Let's be really clear about this – there are two titles here, since there are two books. The first is Alice's Adventures in Wonderland, which is exactly what it sounds like – a series of wacky exploits by our heroine, Alice, in a strange fantasy realm known as Wonderland. Describing the book as "Adventures" is telling, since it clues us in to the fact that the plot is episodic (lots of little adventures, often one for each chapter) instead of one long story arc (like most novels). It's also important that the title tells us the imaginary world in the book is called "Wonderland," since Alice never learns the name of this strange place during her adventures. In fact, the only time that the word "Wonderland" occurs in the book is in the second-to-last paragraph of the last chapter, when Alice's sister reflects upon Alice's adventures. So the title of the book also clues us in to the fact that we are focused on Alice, but that we as readers know things she doesn't about her experiences.
The title of the second book is Through the Looking-Glass, or, if you want to get really specific (and we know you do!), Through the Looking-Glass and What Alice Found There. A looking-glass is a mirror – you know, because a mirror is a piece of glass with a foil backing in which you can look at yourself. In a literal sense, of course, there's nothing "through the looking-glass," because it has no other side; but in another way, the other side of the looking-glass is a reflected world, a place that's the backwards or opposite version of the "real" world. So this title indicates that the book will constantly play with the relationship between something and nothing, fantasy and reality.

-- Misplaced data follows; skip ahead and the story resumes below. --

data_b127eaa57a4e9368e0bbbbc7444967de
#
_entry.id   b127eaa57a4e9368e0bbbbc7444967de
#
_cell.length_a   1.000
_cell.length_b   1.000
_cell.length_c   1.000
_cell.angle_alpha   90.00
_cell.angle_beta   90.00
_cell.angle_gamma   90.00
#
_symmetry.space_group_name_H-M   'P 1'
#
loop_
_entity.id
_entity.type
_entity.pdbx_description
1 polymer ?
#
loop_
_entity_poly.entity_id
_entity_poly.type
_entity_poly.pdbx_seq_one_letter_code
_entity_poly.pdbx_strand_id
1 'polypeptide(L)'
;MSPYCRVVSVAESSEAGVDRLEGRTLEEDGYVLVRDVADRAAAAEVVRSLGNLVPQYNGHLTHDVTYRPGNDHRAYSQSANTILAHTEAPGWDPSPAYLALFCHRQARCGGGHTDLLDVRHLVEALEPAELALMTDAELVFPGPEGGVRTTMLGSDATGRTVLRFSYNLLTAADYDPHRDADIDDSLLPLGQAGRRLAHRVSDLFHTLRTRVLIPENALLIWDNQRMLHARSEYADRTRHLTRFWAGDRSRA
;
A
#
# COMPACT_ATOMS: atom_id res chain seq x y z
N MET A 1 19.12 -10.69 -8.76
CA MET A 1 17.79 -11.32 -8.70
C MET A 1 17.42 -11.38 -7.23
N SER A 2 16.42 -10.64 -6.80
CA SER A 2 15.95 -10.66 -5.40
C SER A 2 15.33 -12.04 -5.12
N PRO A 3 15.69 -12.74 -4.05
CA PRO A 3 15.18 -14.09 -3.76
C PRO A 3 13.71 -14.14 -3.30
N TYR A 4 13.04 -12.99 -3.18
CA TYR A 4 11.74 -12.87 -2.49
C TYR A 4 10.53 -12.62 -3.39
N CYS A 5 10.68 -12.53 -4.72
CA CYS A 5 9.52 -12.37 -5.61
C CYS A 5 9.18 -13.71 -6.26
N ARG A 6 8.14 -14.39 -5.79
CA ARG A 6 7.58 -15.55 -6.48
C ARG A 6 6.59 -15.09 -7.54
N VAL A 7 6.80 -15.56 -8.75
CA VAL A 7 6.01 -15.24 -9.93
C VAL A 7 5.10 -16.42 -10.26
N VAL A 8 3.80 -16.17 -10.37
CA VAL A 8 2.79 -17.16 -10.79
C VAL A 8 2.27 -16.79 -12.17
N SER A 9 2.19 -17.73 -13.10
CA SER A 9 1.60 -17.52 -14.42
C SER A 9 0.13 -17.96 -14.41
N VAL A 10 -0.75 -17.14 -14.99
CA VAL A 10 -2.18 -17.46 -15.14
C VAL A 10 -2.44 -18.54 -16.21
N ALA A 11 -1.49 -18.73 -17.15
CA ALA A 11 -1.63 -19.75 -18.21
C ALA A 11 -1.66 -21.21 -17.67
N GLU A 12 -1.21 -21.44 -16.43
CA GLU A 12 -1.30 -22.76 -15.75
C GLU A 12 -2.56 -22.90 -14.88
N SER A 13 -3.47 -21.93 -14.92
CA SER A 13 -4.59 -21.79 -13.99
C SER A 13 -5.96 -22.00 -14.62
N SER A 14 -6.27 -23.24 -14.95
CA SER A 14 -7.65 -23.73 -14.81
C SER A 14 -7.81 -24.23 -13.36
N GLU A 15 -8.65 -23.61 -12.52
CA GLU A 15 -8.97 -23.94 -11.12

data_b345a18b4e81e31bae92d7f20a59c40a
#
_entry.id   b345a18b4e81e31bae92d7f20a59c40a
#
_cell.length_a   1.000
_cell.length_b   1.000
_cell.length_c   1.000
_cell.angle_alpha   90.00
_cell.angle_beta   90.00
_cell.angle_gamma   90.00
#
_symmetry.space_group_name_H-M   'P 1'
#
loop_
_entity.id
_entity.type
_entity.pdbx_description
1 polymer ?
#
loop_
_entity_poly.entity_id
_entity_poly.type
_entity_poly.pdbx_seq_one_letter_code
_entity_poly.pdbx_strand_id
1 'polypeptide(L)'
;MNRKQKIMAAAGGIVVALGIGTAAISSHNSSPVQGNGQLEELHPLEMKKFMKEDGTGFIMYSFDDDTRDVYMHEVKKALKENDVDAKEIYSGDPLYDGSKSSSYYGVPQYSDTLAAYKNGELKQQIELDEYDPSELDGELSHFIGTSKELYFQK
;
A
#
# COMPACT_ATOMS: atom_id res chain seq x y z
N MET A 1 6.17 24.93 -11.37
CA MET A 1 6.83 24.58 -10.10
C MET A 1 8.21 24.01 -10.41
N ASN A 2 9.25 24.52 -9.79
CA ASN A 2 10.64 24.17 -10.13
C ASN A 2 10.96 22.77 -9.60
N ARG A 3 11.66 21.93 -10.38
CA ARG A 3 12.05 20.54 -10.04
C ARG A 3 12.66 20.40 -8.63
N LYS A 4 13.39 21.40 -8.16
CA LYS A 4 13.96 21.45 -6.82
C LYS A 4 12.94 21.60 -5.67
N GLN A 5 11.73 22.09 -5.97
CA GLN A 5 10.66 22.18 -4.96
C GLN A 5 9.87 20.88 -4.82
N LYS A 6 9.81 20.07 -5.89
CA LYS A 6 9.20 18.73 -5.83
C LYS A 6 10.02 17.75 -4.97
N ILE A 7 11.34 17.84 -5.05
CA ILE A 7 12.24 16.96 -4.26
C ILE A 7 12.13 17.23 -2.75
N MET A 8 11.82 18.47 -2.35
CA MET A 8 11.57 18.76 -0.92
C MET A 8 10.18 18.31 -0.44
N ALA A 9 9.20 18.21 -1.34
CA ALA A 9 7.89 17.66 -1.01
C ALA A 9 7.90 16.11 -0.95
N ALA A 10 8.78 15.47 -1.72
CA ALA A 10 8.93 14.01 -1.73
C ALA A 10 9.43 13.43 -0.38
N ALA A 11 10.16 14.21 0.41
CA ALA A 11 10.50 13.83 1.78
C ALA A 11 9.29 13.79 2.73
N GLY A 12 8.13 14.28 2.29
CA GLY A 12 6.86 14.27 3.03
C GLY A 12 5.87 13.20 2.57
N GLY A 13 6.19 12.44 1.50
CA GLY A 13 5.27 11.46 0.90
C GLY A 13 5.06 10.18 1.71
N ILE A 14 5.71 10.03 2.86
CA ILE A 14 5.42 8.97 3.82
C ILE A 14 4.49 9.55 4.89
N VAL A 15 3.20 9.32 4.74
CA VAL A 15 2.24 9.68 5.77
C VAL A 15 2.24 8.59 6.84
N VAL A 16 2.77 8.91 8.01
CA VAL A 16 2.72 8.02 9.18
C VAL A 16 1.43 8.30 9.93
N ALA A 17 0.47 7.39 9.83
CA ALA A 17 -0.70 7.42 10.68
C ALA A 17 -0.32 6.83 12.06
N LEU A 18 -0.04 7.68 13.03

We're going to call these stories "the Alice books," just to give ourselves an easy short way to refer to them. You may also have heard one or both of the books referred to as Alice in Wonderland, which is the title given to many of the film adaptations of the stories. It's important to realize that (a) this is a different version of the title than the one Carroll gave his book and (b) taking out the word "Adventures" removes some of the episodic feel, suggesting a more unified plot and organization.
There's one more title that lurks behind the Alice books, the title of a book that never got published because it turned into Alice's Adventures in Wonderland. We're talking about Alice's Adventures Underground, which was the title that Lewis Carroll gave to the first draft of his manuscript. It's interesting to think about this change, since Carroll seems to have decided that he wanted Alice to journey through a world that was totally fantastic, a "Wonderland," instead of a world that had a literal relationship to reality. You can even view pages from the manuscript of Alice's Adventures Underground online – check out our "Best of the Web" section.